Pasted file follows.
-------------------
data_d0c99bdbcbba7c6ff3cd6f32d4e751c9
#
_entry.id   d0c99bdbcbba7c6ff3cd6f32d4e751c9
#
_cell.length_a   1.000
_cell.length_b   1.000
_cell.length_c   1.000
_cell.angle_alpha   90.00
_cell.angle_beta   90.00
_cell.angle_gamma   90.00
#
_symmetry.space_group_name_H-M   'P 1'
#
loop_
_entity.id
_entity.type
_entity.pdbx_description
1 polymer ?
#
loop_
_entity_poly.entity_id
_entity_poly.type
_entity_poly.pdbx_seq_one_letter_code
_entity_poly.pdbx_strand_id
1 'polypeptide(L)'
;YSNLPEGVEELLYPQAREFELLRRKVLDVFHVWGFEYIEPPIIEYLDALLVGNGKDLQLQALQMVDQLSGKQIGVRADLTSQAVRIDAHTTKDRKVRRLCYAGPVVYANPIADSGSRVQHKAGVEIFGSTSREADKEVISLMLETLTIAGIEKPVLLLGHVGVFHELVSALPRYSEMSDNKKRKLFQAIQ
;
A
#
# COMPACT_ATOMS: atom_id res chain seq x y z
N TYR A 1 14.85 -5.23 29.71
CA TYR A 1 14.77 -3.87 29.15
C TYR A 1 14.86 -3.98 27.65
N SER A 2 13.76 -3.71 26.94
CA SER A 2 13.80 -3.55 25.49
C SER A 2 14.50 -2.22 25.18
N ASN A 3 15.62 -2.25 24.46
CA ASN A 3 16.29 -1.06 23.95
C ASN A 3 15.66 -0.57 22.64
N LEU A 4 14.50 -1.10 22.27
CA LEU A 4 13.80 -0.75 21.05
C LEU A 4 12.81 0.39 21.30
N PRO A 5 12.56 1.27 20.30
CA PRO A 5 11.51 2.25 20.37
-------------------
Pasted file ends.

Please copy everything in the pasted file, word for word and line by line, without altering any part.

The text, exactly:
data_d0c99bdbcbba7c6ff3cd6f32d4e751c9
#
_entry.id   d0c99bdbcbba7c6ff3cd6f32d4e751c9
#
_cell.length_a   1.000
_cell.length_b   1.000
_cell.length_c   1.000
_cell.angle_alpha   90.00
_cell.angle_beta   90.00
_cell.angle_gamma   90.00
#
_symmetry.space_group_name_H-M   'P 1'
#
loop_
_entity.id
_entity.type
_entity.pdbx_description
1 polymer ?
#
loop_
_entity_poly.entity_id
_entity_poly.type
_entity_poly.pdbx_seq_one_letter_code
_entity_poly.pdbx_strand_id
1 'polypeptide(L)'
;YSNLPEGVEELLYPQAREFELLRRKVLDVFHVWGFEYIEPPIIEYLDALLVGNGKDLQLQALQMVDQLSGKQIGVRADLTSQAVRIDAHTTKDRKVRRLCYAGPVVYANPIADSGSRVQHKAGVEIFGSTSREADKEVISLMLETLTIAGIEKPVLLLGHVGVFHELVSALPRYSEMSDNKKRKLFQAIQ
;
A
#
# COMPACT_ATOMS: atom_id res chain seq x y z
N TYR A 1 14.85 -5.23 29.71
CA TYR A 1 14.77 -3.87 29.15
C TYR A 1 14.86 -3.98 27.65
N SER A 2 13.76 -3.71 26.94
CA SER A 2 13.80 -3.55 25.49
C SER A 2 14.50 -2.22 25.18
N ASN A 3 15.62 -2.25 24.46
CA ASN A 3 16.29 -1.06 23.95
C ASN A 3 15.66 -0.57 22.64
N LEU A 4 14.50 -1.10 22.27
CA LEU A 4 13.80 -0.75 21.05
C LEU A 4 12.81 0.39 21.30
N PRO A 5 12.56 1.27 20.30
CA PRO A 5 11.51 2.25 20.37